stocks, totaling less than one-half ton, but these quantities are still significant.4 Since the breakup of the Soviet Union, there is growing concern in the West that this material is increasingly vulnerable to theft or diversion.

There is an urgent need to improve controls over direct-use material in the countries of the FSU. Acquiring substantial quantities of either HEU or plutonium could greatly simplify the efforts of a nation to obtain or augment a nuclear weapons capability. Kilogram quantities of HEU could be used by groups with relatively limited technical capability to construct a crude but effective nuclear device. And terrorists could disperse into the environment modest amounts of plutonium or other radioactive materials, which could cause substantial damage and societal disruption.

In Russia direct-use material is found in many forms at a variety of military and civilian facilities5 that fall under the jurisdiction of several ministries, agencies, and institutes. For its purposes, the U.S. Department of Energy (DOE) considers that the material is distributed among five "sectors":6

  1. Nuclear weapons, which are largely under the custody of the Ministry of Defense (MOD). These weapons, which are not included in the scope of this study, are currently deployed or stored at fewer than 100 sites, down from over 500 in the late 1980s.7
  2. Material in the Ministry of Atomic Energy (MINATOM) defense complex, such as the weapons design institutes at Arzamas-16 and Chelyabinsk-70. Like DOE in the United States, MINATOM is responsible for production, assembly, and disassembly of nuclear warheads. An estimated 2,000+ warheads are being dismantled each year as a result of U.S.-Russian arms reduction agreements. This sector thus has large amounts of direct-use material and its inventories are growing. One recent study estimates that 15 tons of plutonium and 45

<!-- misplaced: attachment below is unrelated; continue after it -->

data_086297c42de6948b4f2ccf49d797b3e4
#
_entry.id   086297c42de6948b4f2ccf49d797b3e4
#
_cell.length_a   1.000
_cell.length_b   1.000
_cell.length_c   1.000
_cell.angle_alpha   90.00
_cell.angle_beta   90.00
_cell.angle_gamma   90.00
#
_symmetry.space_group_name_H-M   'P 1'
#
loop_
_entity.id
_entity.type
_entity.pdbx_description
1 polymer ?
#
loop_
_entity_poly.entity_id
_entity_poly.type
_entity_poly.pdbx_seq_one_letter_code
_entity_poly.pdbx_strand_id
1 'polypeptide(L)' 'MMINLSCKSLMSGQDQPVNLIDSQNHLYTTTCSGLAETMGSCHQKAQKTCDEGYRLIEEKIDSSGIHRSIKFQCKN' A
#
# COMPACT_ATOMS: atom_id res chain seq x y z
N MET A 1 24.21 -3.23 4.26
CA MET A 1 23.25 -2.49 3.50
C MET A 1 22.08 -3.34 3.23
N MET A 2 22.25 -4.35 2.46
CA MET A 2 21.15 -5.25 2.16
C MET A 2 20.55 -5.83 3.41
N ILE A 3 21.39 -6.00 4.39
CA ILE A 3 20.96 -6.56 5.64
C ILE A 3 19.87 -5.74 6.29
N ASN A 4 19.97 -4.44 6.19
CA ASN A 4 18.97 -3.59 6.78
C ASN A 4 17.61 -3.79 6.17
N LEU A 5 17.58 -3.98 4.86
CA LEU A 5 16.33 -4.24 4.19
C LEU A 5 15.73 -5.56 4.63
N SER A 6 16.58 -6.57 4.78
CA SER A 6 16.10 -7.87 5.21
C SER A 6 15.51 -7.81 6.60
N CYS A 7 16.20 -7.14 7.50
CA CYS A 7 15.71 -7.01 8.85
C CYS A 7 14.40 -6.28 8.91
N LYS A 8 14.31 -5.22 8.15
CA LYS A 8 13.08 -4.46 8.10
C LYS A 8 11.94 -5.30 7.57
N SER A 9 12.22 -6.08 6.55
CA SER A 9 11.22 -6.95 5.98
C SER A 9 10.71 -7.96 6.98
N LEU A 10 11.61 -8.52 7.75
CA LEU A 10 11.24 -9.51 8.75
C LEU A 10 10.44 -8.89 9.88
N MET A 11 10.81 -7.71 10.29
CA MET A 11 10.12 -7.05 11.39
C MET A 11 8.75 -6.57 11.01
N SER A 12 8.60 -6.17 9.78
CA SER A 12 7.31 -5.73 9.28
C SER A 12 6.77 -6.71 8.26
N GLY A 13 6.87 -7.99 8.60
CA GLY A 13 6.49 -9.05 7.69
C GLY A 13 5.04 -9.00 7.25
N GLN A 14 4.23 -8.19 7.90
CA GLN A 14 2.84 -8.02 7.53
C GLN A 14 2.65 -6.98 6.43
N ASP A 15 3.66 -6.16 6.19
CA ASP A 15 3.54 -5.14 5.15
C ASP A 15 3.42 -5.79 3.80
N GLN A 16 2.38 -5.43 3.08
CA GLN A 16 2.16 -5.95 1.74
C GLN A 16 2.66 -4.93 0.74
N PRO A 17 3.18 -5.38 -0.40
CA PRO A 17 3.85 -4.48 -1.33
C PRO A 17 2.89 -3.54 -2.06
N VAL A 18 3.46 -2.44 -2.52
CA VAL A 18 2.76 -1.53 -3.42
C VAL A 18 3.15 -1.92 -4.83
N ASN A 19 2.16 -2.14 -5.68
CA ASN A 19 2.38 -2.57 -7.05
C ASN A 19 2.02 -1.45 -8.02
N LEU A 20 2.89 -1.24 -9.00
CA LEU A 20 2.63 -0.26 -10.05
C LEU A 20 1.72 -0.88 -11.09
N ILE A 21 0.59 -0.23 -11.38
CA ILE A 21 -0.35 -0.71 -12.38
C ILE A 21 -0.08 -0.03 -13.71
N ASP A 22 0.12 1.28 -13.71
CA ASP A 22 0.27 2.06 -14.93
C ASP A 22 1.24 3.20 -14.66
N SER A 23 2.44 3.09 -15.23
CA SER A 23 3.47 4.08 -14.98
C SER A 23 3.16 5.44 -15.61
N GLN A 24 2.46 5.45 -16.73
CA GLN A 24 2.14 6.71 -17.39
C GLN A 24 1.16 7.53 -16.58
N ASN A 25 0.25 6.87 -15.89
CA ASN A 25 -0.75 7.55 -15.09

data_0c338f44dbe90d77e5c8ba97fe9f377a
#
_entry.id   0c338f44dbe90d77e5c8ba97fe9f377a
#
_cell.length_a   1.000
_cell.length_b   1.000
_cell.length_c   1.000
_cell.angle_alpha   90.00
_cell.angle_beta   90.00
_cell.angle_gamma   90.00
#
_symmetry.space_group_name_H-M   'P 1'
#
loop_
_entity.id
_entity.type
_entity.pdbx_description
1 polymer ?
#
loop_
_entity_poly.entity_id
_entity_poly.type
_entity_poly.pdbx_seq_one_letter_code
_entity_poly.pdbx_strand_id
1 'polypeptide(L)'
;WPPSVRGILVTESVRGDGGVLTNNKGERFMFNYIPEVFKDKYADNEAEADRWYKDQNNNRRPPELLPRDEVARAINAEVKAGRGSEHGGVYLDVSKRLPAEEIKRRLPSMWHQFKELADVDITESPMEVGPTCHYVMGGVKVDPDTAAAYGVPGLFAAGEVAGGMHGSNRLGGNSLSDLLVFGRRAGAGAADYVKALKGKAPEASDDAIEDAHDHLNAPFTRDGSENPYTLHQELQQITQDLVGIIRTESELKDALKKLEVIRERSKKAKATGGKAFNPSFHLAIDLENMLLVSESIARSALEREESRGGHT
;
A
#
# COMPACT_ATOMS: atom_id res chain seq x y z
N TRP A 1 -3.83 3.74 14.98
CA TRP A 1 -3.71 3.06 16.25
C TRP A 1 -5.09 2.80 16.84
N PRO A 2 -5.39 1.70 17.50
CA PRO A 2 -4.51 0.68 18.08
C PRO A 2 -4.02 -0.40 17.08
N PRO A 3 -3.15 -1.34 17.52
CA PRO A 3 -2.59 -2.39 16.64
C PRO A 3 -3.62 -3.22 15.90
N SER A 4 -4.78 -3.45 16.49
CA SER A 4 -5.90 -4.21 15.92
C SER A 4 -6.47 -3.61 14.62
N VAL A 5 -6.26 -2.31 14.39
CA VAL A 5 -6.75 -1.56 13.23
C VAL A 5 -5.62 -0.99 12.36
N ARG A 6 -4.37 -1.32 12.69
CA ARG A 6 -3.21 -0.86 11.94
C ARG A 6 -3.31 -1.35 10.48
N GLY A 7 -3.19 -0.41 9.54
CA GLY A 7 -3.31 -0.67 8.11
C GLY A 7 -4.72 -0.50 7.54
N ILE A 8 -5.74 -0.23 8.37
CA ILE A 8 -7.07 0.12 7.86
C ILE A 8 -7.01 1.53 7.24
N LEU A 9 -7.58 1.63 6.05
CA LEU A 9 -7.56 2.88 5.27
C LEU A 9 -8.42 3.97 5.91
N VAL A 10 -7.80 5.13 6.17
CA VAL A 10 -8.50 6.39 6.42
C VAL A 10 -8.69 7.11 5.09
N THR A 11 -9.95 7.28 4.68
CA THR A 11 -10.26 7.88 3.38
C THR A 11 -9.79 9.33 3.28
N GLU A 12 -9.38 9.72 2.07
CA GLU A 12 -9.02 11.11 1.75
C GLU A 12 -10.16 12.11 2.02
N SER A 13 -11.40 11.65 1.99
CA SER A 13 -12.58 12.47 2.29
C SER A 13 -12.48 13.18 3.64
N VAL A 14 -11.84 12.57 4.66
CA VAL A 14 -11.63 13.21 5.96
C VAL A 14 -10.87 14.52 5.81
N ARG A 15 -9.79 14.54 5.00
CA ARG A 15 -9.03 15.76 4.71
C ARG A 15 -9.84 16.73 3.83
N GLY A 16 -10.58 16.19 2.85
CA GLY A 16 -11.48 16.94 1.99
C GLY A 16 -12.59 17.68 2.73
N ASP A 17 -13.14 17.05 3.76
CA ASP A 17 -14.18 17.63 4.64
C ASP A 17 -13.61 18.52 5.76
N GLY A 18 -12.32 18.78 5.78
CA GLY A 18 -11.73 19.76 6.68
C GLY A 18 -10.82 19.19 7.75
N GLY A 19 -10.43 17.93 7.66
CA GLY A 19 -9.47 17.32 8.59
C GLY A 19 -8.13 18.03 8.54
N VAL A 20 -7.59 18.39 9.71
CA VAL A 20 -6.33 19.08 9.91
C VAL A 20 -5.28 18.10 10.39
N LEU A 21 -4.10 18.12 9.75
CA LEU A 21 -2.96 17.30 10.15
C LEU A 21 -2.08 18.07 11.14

4  

Estimate based on committee discussions with officials at selected FSU institutes. Latvia, Uzbekistan, and Georgia also have small quantities of HEU. U.S. bilateral programs with these countries are beyond the scope of this report.

5  

In this report the term "facility" is used to denote a collection of buildings and/or structures that serve a common purpose. A facility may contain more than one building, and in some cases two or more facilities may be grouped at one site, such as Tomsk-7, which has at least six.

6  

"Unified US-Russian Plan for Cooperation on Nuclear Materials Protection, Control, and Accounting (MPC&A) Between the Department of Energy Laboratories and the Institutes and Enterprises of the Ministry of Atomic Energy (MINATOM) Nuclear Defense Complex." Department of Energy, September 1, 1995, pp. 7-8.

7  

John Deutch, Director of Central Intelligence, "The Threat of Nuclear Diversion," testimony to the Permanent Subcommittee on Investigations of the Senate Committee on Government Affairs, March 20, 1996, p. 8. The Soviet Union had withdrawn its tactical nuclear weapons from Eastern Europe by 1991, and, as a result of agreements reached in 1994, Russia has become the heir to all nuclear weapons on the territory of the FSU. All nuclear warheads were transferred to Russia from Kazakstan in 1995 and from Ukraine and Belarus in 1996.



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